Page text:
Monday, 6 June 2016

4th June - Portland, Dorset

We arrived in Portland after a long tiresome journey late afternoon Friday in glorious sunshine.  From the hotel terrace the sea looked a lovely blue as we looked south towards the lighthouse.  Would this last over the weekend?

Well the answer was no, Saturday arrived with white cloud and a little sea mist.  There was though no real wind to speak of, and once outside it felt rather humid.  Helen and I left the hotel,which from the outside looked like part of an industrial estate, but on the inside it was very acceptable, through a gate in the fence that took us immediately to the South West path.  A Great Spotted Cuckoo has been present on the island for just over three weeks, and was reported to be close to us yesterday evening, so we headed in the direction of Reap Lane where it had also been seen this morning.

In the grass on the cliff top we found the first butterfly of the day a female Common Blue, my first of the year.

As we approached the turn onto the footpath to Reap Lane we could see several birders but they were not focused, they appeared to be looking around aimlessly.  There had not been any further sign of the cuckoo, so as we had all day we decided not to wait but to keep going, so we followed the path out into the village of Southwell, and then along a path beside a quarry and eventually on the South West path on the other side of the island.

Many quarries dot the landscape here and we checked some of the crevices and rocks for signs of any life, but without any luck.  Back on the path a Fulmar flew along the edge of the cliff over our heads.

We headed south on the path, there was no one about and it was silent except for the sound of the waves rippling over the rocks below us, but even this was exceptionally quiet.

There are plenty of fallen boulders, and also piles of rocks that have been put there as a part of the quarry work.  It was from a small hillock that what I first though was a butterfly emerged, but then realised that it was in fact a large moth.  We followed its flight as it landed in some vegetation.

I knew it was a tiger moth, but I was not sure what species.  It wasn't until I got home that I discovered that it was a Cream Spot Tiger.   It is found south of a line roughly drawn from The River Severn to the Wash.  Its distribution is also localised and most frequently recorded near the coast.

It flushed once again, this time settling in the open.

Although mainly a nocturnal flying species the newly emerged adults may be seen during the day resting amongst low growing plants.  Here you can see the orange-red abdomen that was very evident in flight.

When disturbed and sensing danger the moth opens its wings and displays an orange/red abdomen and yellow hind wings to warn off predators.  The bright colours suggest that it is distasteful to birds.

Finally it flew away and out of sight in the safety and darkness of a group of rocks in the corner of the quarry.

We walked on with Rock Pipits parachuting around us, and down below on the rocks there was an immature Oystercatcher.  In this picture it is framed by the limpets on the rocks.

Out on the water a dark shape appeared on the water, and a closer look revealed it as a head of a Grey Seal.

The seal followed us as we walked the coast path, popping up every so often as a dark blob just off shore and exciting a lot of the holiday makers as they looked out to sea.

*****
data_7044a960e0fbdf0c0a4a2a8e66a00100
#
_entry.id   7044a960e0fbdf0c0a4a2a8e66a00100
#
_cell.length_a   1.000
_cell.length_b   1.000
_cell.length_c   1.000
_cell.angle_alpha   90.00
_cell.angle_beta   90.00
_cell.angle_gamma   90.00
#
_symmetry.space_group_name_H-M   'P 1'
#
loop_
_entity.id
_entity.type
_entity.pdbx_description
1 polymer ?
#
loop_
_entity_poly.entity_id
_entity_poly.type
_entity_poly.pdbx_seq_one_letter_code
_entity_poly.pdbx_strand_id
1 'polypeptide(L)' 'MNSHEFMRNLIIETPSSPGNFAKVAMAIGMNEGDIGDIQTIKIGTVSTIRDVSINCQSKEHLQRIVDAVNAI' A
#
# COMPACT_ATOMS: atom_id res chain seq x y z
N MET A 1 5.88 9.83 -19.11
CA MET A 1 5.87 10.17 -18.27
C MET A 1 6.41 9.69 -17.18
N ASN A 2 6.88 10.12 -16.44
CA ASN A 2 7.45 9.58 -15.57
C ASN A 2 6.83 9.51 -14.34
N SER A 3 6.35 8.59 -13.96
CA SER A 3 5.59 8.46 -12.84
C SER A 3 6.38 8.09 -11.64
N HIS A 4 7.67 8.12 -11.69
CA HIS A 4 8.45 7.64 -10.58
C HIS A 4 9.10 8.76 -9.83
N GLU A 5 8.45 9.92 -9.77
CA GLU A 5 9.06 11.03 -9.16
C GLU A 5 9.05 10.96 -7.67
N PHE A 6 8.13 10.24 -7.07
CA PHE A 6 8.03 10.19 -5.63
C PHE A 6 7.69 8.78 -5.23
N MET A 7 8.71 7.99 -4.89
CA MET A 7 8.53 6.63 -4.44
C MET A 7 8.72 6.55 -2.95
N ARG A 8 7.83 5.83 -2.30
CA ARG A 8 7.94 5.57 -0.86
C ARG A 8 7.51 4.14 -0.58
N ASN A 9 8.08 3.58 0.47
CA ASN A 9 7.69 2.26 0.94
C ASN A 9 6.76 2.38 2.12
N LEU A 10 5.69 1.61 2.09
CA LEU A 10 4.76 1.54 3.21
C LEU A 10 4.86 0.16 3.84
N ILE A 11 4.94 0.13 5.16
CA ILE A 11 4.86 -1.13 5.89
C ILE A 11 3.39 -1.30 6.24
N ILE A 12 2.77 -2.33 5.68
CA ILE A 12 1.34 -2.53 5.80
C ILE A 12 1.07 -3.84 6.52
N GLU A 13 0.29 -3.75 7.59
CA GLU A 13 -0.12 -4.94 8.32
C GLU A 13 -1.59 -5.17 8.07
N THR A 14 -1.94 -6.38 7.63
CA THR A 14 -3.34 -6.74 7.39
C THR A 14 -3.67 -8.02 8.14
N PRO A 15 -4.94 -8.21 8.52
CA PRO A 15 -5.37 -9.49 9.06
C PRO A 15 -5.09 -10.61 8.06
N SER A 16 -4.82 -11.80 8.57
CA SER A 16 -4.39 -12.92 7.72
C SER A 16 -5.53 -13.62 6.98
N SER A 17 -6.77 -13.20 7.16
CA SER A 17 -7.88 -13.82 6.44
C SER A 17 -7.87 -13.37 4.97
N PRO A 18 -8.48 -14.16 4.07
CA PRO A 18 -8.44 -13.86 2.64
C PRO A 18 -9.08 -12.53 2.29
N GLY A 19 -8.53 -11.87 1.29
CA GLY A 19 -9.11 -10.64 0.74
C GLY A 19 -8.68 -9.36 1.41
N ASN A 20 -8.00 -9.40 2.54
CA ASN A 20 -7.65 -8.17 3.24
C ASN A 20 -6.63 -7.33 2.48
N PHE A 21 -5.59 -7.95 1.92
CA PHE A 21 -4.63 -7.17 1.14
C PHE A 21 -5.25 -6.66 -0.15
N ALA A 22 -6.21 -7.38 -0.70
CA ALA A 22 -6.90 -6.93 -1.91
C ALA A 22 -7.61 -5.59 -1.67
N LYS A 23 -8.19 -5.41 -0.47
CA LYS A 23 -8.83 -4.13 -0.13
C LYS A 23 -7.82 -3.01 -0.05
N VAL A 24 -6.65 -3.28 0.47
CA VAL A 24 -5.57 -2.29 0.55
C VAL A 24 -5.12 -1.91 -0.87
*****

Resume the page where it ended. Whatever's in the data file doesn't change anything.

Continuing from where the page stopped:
Other activity on the rocks below the cliff were the Great Black-backed Gulls.  This one was devouring a small crab, doesn't it look evil?

We diverted off the path to drop into the Bird Observatory, and one the way we encountered briefly my first Meadow Brown of the year, and this Common Blue nectaring on trefoil.

We also found this interesting Iris.

Back to the South West path we stopped for a coffee before rounding the bill and finding a spot to watch the sea birds on the cliffs.  Calling Kittiwakes turned out to be flying around out on the water.

We walked around the old MOD building, and settled down on the edge of the West Cliff, and watched the sea and cliffs as Guillemots and Razorbills wheeled away below us.

A Shag posed nicely on a ledge close to the fence.

Out on the water the Guillemots were lining up.

As we sat there a Kestrel appeared along the edge of the cliff.  It moved slowly along cliff coming closer and closer allowing the opportunity for some nice close ups.

It passed over us and across the fence but I could shoot through the fence railings

It then decided to give up the hard work hovering and settled on the fence and intently watched the ground below.

It did suddenly plunge into the grass but was unsuccessful, and then flew off.

I returned my attention to the Razorbills and Guillemots flying below us.

And another Shag flying past.

Sometimes the Razorbills would fly out together, almost in coordination with each other.

Further out two immature Gannets past us.

We got up to move on, and realised that a little further along we could get a better view of the cliffs and could watch the Razorbills fly up to the cliff face.

The birds paired up and occupying their space on the cliff ledge.

A young Raven was sitting in the grass close to the edge of the cliff, and was getting some unwanted attention from a Herring Gull.

The gull clearly did not want the Raven there regardless of its age and started to attack it.  The Raven cowered down in the grass making sure the only thing the gull could see was its beak.

After several dive bombs from the Herring Gull the young Raven decided to fight back, flying at the gull as it swooped over it and the two clashed in the air.

After this the Herring Gull moved on, leaving the Raven to return to the grass, maybe the gull realised that this Raven was not yet a threat.

We walked on heading now back in the direction of the hotel.  Helen suddenly pointed out a falcon above us that was not the Kestrel once more, but a male Peregrine.

It cruised the cliff top then turned and returned heading out to sea.